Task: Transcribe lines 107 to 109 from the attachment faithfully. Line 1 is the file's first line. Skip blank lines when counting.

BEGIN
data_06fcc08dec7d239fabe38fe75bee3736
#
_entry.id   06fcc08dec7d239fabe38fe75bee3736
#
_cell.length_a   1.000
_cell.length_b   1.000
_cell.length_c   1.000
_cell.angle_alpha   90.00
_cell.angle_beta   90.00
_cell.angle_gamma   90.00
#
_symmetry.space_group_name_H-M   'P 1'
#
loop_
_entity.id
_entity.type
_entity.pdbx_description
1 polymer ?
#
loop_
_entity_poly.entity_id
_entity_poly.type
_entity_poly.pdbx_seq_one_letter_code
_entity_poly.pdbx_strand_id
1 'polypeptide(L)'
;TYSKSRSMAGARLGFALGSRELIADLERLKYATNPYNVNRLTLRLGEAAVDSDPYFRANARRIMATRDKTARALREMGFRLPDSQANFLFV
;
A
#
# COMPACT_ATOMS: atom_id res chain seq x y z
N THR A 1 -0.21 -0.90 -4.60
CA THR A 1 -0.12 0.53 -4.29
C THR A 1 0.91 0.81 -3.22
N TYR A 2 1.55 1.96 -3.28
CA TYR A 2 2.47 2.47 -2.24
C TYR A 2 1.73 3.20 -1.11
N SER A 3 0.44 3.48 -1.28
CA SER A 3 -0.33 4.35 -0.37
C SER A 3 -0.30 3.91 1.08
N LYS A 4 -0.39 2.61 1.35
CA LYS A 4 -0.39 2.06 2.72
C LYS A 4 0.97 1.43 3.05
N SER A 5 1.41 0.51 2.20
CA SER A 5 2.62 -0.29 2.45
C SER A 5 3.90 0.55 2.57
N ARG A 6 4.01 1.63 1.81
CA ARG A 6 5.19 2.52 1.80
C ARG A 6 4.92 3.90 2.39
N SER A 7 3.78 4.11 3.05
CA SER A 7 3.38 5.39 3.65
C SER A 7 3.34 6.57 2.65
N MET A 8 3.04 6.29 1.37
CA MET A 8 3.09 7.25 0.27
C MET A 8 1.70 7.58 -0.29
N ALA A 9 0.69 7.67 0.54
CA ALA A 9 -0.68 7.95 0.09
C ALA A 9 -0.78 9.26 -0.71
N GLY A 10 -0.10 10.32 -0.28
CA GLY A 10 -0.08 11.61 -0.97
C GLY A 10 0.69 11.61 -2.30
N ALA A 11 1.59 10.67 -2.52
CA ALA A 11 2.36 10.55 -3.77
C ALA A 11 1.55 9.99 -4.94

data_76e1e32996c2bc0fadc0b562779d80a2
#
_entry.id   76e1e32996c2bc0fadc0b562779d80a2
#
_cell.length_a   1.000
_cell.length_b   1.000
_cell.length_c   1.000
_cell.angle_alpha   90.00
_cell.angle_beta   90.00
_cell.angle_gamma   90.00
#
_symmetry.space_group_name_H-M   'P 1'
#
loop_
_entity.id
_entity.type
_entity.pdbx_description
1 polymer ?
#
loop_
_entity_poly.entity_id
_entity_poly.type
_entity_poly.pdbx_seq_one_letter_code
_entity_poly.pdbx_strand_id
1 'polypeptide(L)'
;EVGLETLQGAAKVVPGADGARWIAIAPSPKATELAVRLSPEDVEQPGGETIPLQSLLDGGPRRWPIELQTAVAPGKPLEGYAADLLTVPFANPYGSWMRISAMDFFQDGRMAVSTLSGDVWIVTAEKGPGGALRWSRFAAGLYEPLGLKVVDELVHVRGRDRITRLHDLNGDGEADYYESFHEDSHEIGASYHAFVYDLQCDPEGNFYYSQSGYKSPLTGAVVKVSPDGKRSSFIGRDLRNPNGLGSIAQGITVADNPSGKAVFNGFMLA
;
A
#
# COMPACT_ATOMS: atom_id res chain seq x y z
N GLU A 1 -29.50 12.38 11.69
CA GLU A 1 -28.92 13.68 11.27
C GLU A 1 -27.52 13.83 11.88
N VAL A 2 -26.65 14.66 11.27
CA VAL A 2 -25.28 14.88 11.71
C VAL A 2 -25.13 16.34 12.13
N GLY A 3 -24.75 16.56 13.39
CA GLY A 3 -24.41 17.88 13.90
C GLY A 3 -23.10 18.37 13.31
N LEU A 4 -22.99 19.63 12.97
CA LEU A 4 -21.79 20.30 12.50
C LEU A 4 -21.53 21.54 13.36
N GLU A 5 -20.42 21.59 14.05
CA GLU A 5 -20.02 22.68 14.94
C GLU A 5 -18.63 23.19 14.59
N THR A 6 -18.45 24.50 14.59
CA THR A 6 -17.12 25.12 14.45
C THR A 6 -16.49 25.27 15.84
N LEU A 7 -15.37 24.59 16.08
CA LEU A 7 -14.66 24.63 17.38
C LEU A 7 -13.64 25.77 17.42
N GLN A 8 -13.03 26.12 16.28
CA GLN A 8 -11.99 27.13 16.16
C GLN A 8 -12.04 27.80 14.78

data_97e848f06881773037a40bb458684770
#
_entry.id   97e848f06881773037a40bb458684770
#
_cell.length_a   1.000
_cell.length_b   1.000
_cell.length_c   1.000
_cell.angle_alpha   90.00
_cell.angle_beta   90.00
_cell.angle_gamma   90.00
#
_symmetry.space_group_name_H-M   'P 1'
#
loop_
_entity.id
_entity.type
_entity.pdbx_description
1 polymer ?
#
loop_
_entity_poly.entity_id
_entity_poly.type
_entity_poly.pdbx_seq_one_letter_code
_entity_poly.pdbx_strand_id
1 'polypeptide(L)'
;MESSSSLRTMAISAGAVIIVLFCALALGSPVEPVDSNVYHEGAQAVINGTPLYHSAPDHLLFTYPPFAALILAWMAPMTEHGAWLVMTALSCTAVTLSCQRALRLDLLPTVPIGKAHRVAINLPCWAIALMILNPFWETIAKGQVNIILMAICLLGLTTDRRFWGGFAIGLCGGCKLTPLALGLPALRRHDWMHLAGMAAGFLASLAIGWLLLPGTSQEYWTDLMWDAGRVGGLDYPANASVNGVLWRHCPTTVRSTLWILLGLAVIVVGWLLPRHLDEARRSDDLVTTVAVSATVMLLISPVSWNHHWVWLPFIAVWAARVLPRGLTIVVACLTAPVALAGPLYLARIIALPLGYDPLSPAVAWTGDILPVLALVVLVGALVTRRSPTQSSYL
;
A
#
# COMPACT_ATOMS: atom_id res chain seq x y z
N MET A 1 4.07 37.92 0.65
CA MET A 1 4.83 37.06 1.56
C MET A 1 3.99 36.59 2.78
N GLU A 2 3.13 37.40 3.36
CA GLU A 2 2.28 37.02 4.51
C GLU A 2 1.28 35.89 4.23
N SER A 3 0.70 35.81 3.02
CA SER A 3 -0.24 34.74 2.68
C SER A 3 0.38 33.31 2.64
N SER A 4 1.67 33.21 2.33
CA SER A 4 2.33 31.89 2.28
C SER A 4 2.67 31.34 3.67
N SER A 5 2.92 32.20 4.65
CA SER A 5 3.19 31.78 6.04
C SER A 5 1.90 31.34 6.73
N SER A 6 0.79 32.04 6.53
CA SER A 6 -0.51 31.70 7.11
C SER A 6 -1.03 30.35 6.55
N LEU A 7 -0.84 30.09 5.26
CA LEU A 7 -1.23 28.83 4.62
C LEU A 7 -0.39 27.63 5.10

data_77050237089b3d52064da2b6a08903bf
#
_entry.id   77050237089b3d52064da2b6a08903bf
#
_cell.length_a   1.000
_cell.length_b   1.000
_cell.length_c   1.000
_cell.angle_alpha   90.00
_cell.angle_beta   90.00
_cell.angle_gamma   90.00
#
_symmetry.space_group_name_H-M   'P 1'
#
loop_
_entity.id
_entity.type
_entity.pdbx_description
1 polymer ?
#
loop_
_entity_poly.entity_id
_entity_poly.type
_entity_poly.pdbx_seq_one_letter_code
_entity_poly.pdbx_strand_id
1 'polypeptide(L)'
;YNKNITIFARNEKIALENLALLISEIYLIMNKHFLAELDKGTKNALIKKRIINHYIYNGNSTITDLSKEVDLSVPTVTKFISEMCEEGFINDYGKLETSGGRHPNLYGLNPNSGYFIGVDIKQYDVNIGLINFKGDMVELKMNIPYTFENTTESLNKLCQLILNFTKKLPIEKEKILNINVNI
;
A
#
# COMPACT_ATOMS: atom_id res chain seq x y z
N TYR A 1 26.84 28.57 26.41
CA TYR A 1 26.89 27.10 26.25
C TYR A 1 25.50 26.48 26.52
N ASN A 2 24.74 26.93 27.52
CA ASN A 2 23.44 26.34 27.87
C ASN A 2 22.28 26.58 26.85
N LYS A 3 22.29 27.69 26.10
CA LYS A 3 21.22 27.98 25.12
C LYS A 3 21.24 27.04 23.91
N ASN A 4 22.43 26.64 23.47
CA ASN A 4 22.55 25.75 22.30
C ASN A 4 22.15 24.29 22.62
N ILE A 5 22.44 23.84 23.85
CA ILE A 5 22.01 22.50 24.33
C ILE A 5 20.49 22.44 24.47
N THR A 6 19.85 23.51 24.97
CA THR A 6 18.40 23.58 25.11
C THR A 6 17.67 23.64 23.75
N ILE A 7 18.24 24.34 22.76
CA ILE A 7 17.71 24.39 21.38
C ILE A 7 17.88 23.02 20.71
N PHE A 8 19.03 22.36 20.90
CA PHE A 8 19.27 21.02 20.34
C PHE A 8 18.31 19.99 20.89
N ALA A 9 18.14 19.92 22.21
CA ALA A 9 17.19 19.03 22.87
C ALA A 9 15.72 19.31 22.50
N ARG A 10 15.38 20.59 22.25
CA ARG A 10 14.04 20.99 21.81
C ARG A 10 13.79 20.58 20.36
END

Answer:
CA GLU A 5 -20.02 22.68 14.94
C GLU A 5 -18.63 23.19 14.59
N THR A 6 -18.45 24.50 14.59